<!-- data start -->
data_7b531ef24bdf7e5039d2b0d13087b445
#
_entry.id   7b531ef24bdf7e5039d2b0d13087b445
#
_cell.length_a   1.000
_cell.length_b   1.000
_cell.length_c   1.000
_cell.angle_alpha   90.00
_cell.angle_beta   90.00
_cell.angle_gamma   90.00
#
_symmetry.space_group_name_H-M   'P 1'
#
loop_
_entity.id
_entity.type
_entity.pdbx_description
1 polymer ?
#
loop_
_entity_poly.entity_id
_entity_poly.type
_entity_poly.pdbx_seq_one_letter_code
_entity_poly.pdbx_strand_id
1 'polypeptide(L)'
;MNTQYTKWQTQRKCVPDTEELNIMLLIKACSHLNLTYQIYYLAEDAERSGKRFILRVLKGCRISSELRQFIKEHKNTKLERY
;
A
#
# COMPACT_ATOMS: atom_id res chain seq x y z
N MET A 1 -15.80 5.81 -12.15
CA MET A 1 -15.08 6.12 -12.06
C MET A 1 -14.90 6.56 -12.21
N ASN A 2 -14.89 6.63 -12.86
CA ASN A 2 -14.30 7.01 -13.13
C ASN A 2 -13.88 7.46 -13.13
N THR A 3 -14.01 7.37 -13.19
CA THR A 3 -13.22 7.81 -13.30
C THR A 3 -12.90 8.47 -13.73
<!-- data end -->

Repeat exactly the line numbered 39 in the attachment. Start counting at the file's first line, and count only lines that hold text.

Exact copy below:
C THR A 3 -12.90 8.47 -13.73